A new congressional study shows that despite years of efforts, South Dakota is still seeing its most highly educated residents flee for better jobs, higher pay and expanded cultural opportunities in other states. The so-called "Brain Drain" slows economic and entrepreneurial growth and causes greater political polarization.
Thousands of U.S. college graduates, including many in South Dakota, worry that they won't receive the debt relief they were promised as part of a federal program that encouraged them to work in public-service fields. This is the final installment of a South Dakota News Watch series examining the high college debt burdens on South Dakota college graduates.
Tributes roll in for Maricarrol Kueter, veteran S.D. journalist and founding executive director/editor of South Dakota News Watch, who died on Aug. 10, 2019. Kueter was revered by many for her knowledge and kindness.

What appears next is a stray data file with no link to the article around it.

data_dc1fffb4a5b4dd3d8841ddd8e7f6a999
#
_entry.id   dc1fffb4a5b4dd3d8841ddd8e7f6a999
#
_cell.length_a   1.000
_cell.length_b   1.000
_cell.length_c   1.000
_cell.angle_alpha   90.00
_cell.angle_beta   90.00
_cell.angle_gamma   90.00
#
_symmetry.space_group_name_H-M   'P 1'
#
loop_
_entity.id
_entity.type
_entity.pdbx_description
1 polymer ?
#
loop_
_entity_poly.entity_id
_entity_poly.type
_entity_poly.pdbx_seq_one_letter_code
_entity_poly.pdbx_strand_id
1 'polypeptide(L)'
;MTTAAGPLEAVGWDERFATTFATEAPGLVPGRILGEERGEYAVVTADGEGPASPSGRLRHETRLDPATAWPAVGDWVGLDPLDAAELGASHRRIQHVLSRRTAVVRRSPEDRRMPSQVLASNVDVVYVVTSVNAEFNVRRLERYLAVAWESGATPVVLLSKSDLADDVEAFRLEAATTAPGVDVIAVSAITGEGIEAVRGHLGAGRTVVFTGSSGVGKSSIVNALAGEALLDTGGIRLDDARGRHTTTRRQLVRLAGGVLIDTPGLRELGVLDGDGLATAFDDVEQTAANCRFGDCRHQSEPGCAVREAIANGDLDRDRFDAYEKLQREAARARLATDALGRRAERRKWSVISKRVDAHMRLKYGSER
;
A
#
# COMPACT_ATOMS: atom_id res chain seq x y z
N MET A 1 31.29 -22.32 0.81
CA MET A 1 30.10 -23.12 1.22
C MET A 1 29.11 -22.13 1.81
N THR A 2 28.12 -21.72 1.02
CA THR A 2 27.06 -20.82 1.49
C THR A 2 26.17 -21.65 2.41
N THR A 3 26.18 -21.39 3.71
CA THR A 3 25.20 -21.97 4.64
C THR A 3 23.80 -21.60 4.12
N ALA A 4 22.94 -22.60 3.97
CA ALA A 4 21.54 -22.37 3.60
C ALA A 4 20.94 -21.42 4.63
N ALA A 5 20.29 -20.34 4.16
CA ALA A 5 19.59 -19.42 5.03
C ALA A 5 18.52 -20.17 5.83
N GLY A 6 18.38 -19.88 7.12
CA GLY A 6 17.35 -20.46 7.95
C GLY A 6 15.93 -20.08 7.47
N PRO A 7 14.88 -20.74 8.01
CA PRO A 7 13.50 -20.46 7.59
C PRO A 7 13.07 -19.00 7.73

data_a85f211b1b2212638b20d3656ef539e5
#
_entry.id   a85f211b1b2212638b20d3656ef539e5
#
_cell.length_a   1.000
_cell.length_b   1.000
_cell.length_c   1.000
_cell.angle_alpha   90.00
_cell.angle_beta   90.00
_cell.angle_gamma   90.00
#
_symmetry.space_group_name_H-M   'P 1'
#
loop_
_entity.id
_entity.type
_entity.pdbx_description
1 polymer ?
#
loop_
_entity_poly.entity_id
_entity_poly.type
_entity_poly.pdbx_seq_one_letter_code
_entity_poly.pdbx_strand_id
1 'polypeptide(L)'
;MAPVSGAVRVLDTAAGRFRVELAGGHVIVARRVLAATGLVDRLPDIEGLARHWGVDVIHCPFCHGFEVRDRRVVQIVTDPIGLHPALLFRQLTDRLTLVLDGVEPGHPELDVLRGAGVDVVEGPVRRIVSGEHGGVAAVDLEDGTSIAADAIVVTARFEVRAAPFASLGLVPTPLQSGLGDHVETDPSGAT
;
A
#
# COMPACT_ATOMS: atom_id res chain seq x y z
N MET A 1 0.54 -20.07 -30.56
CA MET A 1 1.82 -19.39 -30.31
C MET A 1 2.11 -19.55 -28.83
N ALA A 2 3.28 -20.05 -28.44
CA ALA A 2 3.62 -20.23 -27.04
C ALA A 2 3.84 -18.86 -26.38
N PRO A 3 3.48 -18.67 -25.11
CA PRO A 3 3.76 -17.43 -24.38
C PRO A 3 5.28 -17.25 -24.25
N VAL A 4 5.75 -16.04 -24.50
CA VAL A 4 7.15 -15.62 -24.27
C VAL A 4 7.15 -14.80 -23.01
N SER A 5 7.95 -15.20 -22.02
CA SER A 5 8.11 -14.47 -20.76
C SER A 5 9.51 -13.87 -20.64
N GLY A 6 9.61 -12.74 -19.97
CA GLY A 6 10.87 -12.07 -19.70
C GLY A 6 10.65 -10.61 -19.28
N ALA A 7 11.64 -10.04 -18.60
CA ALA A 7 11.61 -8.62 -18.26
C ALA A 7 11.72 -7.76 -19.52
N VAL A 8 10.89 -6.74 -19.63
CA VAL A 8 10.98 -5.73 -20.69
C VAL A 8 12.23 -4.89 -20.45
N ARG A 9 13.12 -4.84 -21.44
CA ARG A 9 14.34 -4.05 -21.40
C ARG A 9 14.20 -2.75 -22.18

A SPECIAL REPORT BY SOUTH DAKOTA NEWS WATCH -- In a two-part series, News Watch will reveal the high student loan amounts carried by college graduates in South Dakota and examine the outcomes of carrying such large debt loads well into adulthood. This week, we show how in a low-wage state that ranks among the worst in the nation for student debt loads, many South Dakota college graduates endure high levels of debt that inhibit home ownership, entrepreneurship and the pursuit of a financially stable lifestyle. Next week, we will explore the broken promises of the federal public service loan forgiveness program that so far has failed to deliver debt relief for those who took jobs in government or community service to hasten repayment of their college loans.
Anxiety, worry and hopelessness are part of the emotional toll -- and difficulty owning a home or planning for the future are real-world consequences -- that are endured by some college graduates who carry tens of thousands in student loans they may never be able to pay back.